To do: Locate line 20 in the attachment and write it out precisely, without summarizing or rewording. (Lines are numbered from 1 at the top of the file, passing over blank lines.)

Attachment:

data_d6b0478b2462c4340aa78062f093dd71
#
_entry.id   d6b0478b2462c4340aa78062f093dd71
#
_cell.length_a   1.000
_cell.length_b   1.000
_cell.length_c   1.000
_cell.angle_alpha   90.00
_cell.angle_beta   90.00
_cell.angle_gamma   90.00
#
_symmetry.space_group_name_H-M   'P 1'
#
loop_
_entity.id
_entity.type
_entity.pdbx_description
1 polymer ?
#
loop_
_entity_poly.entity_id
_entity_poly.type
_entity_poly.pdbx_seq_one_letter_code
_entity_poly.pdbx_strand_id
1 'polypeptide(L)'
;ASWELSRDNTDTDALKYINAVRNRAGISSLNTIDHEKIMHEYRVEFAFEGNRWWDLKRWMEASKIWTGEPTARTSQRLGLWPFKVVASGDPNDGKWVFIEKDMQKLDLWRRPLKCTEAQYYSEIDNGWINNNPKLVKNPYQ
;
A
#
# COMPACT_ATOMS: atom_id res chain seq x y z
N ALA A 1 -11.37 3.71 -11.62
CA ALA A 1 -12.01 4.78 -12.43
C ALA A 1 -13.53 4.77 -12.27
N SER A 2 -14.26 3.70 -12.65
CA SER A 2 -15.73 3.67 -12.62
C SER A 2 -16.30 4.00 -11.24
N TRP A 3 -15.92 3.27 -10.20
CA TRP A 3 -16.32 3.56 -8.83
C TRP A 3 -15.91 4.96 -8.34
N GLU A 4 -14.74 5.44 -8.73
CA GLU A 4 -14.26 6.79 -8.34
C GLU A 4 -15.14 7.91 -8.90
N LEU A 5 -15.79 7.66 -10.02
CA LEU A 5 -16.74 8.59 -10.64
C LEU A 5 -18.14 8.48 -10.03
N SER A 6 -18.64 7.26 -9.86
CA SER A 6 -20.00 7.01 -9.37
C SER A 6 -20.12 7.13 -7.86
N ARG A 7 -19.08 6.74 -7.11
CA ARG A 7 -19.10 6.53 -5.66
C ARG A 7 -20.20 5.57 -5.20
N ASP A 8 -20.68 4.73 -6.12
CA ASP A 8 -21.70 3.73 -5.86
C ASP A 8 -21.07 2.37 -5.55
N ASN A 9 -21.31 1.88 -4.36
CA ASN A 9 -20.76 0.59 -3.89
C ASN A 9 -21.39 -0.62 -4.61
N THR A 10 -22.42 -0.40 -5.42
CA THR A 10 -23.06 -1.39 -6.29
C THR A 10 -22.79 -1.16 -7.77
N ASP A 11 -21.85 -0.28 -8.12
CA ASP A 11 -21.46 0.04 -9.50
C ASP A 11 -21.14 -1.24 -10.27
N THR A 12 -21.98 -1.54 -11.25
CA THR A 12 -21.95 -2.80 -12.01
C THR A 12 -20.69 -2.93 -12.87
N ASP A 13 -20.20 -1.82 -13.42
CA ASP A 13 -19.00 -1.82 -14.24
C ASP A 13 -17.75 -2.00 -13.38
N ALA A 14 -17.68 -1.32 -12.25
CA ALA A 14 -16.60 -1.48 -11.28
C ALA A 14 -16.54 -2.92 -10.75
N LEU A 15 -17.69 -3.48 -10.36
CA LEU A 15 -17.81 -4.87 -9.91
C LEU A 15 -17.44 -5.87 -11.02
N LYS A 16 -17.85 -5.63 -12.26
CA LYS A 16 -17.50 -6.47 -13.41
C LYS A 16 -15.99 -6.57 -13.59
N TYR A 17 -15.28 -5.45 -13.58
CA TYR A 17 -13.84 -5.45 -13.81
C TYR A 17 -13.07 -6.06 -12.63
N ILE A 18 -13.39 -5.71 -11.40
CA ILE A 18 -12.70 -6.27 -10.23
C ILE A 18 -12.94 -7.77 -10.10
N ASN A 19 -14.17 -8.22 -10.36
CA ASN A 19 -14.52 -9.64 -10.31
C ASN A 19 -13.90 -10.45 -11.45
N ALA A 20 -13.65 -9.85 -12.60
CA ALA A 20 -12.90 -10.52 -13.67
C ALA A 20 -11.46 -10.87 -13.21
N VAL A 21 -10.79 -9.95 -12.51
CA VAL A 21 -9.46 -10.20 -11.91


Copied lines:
loop_